Judy is speaking at TEDxSeattle 2018. Click here for more information.

There’s very little question about climate change. When you look at today’s events - fires, massive hurricanes, global warming - there’s constant proof that climate change is happening.

However, we know there are a few skeptics, so I made sure to bring that up in my first question with Judy Twedt, a climate scientist from the University of Washington who is working on her PhD.

JORDAN: “We know there are skeptics about climate change, why do you think there are a few scientists who believe that it’s not real?

JUDY: I’m not quite sure. You should probably try to ask them.

JORDAN: Well, how many scientists would you say are skeptics?

JUDY: I’d say about 3 percent. Only 3 percent of the scientists today believe that climate change isn’t real, 97 percent are all on the same page. The data is out there, and I don’t understand how you could argue against it.”

Judy is a part of a team who studies ice cores in Antarctica. She’s changing her studies to showcase the growth of carbon dioxide in our atmosphere. Judy has gathered all the data and turned it into audio form.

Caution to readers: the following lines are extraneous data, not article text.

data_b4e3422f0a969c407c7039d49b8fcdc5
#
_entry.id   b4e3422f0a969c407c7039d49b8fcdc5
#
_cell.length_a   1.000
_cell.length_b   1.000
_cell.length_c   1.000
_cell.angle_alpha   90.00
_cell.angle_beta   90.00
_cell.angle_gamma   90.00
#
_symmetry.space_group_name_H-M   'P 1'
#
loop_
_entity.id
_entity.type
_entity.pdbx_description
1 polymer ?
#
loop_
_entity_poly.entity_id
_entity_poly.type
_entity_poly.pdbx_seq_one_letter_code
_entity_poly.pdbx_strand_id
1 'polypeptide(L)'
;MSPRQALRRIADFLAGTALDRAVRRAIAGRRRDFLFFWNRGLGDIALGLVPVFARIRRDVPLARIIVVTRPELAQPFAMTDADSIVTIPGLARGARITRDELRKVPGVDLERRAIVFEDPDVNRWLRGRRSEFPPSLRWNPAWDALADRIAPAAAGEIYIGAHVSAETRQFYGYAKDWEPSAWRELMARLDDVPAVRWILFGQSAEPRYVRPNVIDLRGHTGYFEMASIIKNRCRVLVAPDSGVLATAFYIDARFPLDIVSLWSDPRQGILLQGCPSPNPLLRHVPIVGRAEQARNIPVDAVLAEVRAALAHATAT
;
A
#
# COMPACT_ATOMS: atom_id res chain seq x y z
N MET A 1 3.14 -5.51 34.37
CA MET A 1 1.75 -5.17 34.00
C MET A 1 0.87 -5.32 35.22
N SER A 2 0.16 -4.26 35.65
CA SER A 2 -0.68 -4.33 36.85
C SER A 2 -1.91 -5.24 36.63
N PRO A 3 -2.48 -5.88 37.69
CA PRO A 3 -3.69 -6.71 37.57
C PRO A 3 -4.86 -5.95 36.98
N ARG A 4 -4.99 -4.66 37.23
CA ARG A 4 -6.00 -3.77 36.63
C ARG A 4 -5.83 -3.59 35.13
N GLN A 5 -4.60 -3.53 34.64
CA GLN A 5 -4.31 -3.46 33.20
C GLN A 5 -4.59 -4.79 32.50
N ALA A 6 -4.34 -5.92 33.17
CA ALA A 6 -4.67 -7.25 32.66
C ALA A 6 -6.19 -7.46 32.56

The timeline starts roughly six decades ago and ends with today. You’ll hear what the atmosphere sounded like with carbon dioxide 60 years ago. It starts off passive and lower tones. Then speed up to today, and you’ll hear much higher pitch tones all coming together to almost make one solid sound. It’s almost as if the world is screaming at us. You can listen to the data below, or by clicking here.

Judy says the more carbon dioxide rises in the atmosphere, the more we’ll see these larger storms being produced. We’ll continue to experience significant wildfire outbreaks, rising sea levels, and huge hurricanes hitting coastlines across the globe. She says that we need to reduce carbon emissions on a global scale, and the only way to do that is by policy and by larger companies switching to cleaner energy.

“The technology is out there. We could switch right now if we wanted to. It’s time we take action and work on this together so we can reduce CO2 immediately,” she said.